The founder of IOHK and creator of Cardano, Charles Hoskinson, declares that the soon to be launched Cardano’s identity solution prism will outshine its entire competitor including Microsoft.
Hoskinson, during an interview with Messari’s Ryan Selkis, said Cardano uses Haskell, a programming language that is initially very difficult to learn, and Haskell will make Cardano outperform its competitor because it makes it possible to implement the other phases after the introduction of Shelley much faster.
He noted that Cardano had in recent year’s battled with the challenges of taking a long time to develop and recording no progress, he particularly stated that the last two years had been difficult years for the IOHK Company as their strategies failed which made the company choose Haskell.
He however emphasized the tough decision of choosing Haskell is gradually paying off, as tasks that take months to complete on the previous code are now completed within weeks. Hoskinson also said that Haskell has started giving Cardano an edge ahead of its competitors.
IOHK is set to launch the Cardano identity solution prism next month in a virtual summit, and Hoskinson went further to state that IOHK will showcase a new roadmap for post-Shelley developments at the summit.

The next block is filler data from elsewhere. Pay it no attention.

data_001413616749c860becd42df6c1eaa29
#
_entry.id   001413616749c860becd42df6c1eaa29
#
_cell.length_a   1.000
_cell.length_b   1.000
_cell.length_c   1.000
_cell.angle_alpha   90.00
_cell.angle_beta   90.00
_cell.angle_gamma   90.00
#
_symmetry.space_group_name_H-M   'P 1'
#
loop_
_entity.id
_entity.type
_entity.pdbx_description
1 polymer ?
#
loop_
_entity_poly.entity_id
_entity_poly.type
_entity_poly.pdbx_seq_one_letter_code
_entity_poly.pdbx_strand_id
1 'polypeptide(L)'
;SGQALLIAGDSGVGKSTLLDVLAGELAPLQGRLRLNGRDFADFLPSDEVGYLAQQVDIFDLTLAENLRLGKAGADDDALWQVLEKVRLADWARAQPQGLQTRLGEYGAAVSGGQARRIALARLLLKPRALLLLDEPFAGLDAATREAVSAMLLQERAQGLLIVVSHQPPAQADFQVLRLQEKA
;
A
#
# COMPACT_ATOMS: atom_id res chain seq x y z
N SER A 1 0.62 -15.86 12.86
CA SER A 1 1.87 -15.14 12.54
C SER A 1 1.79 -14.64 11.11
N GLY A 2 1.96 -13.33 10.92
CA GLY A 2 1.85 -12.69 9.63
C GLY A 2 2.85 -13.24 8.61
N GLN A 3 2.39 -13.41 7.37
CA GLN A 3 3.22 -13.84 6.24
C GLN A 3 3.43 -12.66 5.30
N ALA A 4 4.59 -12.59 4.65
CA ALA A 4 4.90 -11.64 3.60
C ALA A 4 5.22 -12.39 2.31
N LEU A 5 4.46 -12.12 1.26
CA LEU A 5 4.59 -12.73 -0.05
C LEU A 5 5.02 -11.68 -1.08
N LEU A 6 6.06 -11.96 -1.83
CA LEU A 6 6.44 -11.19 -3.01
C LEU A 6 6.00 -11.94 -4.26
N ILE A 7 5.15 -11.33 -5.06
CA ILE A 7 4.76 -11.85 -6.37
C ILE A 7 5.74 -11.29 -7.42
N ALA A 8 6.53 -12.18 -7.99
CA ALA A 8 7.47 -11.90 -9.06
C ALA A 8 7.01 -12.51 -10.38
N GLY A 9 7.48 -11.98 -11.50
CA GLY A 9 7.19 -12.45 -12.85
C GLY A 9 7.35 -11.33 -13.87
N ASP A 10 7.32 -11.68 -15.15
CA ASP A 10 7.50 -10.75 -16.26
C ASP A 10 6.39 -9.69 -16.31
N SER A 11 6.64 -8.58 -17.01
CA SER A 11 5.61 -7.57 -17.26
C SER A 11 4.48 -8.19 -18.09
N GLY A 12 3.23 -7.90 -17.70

Among the topics that would be discussed at the summit according to Hoskinson include how Cardano can be commercially used. The Cardano identity solution prism uses decentralized IDs with intentions to compete with similar products in the market.
Hoskinson said the company would do a major demonstration in the summit to show the public how they intend to get the Prism into the market and outshine Microsoft and other competitors before the end of the year.
When Hoskinson was asked how long it will take to release some other phases after the launch of Shelley, he responded that it was a mistake on the part of IOHK to have published linear development as part of its roadmap, Hoskinson thought that many development processes run side by side sighting an example that a Goguen team has been waiting for three years anticipating the launch of Shelley before they start programming.